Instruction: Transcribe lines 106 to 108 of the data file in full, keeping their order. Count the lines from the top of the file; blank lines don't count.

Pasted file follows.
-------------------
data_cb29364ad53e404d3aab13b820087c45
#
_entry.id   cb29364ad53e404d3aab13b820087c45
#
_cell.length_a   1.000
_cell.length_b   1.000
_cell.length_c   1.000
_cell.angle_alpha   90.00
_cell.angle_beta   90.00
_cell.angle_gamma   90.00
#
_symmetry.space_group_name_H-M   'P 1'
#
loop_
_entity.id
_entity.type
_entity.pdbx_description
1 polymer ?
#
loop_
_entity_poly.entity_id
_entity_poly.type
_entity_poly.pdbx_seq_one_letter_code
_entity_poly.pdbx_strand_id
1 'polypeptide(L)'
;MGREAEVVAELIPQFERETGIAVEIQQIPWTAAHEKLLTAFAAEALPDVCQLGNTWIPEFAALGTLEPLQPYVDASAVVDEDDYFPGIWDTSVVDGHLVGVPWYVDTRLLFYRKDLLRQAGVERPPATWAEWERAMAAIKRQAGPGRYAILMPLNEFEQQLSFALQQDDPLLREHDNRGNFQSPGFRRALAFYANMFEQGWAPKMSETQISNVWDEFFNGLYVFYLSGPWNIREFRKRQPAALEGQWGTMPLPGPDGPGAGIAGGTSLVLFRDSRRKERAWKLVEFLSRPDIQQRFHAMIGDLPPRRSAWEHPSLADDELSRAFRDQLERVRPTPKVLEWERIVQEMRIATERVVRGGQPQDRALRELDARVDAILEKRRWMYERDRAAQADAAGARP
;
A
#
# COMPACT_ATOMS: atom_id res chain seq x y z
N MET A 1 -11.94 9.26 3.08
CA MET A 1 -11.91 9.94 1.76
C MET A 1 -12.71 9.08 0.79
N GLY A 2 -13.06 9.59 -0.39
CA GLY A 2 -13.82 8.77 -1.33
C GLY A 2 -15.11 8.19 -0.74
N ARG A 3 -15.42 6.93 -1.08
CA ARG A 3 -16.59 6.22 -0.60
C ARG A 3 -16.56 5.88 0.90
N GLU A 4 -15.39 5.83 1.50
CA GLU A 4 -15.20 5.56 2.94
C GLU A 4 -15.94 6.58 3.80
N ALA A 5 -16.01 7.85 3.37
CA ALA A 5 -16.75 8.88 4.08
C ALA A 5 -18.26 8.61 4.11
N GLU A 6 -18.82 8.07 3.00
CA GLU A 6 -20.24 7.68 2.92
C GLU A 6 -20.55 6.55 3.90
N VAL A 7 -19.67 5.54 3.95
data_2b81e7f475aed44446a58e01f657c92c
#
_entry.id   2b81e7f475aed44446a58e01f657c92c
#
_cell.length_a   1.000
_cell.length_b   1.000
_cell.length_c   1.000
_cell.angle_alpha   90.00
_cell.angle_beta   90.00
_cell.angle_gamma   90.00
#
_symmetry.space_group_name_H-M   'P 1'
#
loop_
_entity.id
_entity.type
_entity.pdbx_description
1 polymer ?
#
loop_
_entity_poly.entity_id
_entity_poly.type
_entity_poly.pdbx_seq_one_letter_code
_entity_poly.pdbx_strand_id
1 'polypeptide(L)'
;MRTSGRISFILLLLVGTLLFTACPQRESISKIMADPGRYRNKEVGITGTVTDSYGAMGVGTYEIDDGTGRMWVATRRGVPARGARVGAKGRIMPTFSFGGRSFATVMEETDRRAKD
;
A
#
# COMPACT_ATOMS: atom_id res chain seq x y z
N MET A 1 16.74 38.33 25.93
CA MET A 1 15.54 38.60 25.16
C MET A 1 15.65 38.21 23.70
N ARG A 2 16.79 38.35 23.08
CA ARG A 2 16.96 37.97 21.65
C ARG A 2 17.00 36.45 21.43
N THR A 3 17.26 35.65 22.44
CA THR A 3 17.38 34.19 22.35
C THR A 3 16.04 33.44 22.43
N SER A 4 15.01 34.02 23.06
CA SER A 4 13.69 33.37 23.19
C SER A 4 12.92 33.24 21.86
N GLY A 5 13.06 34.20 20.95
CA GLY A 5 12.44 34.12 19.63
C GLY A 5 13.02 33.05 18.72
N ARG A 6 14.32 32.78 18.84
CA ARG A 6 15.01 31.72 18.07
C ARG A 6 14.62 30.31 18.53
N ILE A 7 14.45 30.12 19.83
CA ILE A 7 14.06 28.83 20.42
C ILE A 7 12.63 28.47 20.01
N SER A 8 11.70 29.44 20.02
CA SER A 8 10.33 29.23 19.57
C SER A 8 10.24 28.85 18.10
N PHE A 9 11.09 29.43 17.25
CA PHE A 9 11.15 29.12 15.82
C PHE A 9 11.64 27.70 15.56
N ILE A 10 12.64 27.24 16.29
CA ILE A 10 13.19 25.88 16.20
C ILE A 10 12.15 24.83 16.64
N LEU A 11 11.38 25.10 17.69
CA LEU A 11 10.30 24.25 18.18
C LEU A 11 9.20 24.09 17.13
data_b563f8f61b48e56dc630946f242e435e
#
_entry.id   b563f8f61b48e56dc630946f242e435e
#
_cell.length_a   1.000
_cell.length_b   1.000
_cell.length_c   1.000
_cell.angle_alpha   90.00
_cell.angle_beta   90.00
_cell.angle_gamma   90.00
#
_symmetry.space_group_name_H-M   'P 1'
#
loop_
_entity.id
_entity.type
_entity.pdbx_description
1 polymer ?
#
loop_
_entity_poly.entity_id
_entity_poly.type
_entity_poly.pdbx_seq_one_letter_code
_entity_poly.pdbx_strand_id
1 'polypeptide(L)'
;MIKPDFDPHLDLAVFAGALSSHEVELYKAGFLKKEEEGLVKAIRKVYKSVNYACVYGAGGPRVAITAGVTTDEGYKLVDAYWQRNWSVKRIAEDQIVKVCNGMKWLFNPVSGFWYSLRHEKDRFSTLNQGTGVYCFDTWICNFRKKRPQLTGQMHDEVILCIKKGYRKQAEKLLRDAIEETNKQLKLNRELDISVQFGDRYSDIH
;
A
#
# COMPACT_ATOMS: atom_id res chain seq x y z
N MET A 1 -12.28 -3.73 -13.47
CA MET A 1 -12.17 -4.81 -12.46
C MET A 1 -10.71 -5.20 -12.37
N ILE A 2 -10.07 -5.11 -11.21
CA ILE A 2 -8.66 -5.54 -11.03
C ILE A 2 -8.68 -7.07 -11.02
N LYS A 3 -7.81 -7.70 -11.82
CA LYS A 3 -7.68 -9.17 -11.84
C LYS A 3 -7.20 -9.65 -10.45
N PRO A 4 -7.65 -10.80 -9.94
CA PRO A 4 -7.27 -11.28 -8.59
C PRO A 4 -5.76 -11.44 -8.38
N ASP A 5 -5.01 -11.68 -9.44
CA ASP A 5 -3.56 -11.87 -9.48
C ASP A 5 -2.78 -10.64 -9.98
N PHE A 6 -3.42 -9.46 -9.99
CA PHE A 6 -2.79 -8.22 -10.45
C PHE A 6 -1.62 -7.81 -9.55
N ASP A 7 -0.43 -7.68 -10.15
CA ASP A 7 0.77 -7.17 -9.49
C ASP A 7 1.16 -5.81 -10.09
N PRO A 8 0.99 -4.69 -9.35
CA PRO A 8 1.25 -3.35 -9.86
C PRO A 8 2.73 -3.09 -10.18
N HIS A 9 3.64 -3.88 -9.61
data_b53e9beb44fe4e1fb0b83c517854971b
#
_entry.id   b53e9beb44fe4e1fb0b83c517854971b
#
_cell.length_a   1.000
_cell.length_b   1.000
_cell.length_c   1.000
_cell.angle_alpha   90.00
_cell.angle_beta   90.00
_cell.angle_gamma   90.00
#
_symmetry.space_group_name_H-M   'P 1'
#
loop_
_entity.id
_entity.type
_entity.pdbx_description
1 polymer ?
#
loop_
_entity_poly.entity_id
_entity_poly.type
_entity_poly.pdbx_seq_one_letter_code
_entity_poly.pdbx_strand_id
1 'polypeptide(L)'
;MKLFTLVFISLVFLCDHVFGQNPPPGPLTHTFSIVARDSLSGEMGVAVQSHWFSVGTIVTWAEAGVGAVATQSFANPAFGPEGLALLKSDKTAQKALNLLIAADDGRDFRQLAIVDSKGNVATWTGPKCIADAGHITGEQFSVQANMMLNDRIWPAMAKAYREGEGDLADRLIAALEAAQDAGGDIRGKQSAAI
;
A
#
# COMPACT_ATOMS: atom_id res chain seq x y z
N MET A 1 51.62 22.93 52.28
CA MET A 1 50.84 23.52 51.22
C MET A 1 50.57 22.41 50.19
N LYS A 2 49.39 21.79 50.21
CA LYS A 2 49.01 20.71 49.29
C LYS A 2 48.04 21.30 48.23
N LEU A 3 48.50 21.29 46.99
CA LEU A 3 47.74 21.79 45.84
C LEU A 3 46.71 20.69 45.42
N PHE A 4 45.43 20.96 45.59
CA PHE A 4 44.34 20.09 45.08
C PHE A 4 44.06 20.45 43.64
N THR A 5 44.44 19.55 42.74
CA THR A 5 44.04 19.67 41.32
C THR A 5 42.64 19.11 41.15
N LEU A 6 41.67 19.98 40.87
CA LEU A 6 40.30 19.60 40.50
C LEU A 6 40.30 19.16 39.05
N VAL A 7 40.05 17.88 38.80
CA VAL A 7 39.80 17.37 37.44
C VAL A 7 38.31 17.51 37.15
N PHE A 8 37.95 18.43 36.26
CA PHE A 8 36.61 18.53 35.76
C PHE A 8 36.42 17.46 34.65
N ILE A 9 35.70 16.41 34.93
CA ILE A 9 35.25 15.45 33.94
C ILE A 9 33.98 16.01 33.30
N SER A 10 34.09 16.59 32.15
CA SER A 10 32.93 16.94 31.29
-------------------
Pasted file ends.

C PHE A 9 11.64 27.70 15.56
N ILE A 10 12.64 27.24 16.29
CA ILE A 10 13.19 25.88 16.20